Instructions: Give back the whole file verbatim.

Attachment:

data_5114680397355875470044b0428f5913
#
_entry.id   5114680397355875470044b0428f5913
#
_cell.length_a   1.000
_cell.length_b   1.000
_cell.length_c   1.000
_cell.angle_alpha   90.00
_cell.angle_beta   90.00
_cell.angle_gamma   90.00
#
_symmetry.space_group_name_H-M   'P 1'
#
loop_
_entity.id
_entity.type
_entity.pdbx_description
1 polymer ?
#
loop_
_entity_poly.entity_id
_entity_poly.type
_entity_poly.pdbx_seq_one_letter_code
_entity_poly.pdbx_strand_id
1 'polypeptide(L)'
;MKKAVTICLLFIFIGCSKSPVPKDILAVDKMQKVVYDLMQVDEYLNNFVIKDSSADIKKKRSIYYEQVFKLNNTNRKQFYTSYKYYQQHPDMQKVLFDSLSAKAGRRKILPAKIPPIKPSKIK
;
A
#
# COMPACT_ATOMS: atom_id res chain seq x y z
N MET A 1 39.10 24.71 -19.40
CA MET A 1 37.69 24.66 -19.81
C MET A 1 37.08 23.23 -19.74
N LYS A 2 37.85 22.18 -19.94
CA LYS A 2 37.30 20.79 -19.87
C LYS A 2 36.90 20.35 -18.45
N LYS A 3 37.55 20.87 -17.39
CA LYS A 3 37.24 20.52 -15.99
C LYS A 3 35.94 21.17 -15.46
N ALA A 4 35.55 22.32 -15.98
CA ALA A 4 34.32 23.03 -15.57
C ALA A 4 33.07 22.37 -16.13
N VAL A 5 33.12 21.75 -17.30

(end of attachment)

data_5114680397355875470044b0428f5913
#
_entry.id   5114680397355875470044b0428f5913
#
_cell.length_a   1.000
_cell.length_b   1.000
_cell.length_c   1.000
_cell.angle_alpha   90.00
_cell.angle_beta   90.00
_cell.angle_gamma   90.00
#
_symmetry.space_group_name_H-M   'P 1'
#
loop_
_entity.id
_entity.type
_entity.pdbx_description
1 polymer ?
#
loop_
_entity_poly.entity_id
_entity_poly.type
_entity_poly.pdbx_seq_one_letter_code
_entity_poly.pdbx_strand_id
1 'polypeptide(L)'
;MKKAVTICLLFIFIGCSKSPVPKDILAVDKMQKVVYDLMQVDEYLNNFVIKDSSADIKKKRSIYYEQVFKLNNTNRKQFYTSYKYYQQHPDMQKVLFDSLSAKAGRRKILPAKIPPIKPSKIK
;
A
#
# COMPACT_ATOMS: atom_id res chain seq x y z
N MET A 1 39.10 24.71 -19.40
CA MET A 1 37.69 24.66 -19.81
C MET A 1 37.08 23.23 -19.74
N LYS A 2 37.85 22.18 -19.94
CA LYS A 2 37.30 20.79 -19.87
C LYS A 2 36.90 20.35 -18.45
N LYS A 3 37.55 20.87 -17.39
CA LYS A 3 37.24 20.52 -15.99
C LYS A 3 35.94 21.17 -15.46
N ALA A 4 35.55 22.32 -15.98
CA ALA A 4 34.32 23.03 -15.57
C ALA A 4 33.07 22.37 -16.13
N VAL A 5 33.12 21.75 -17.30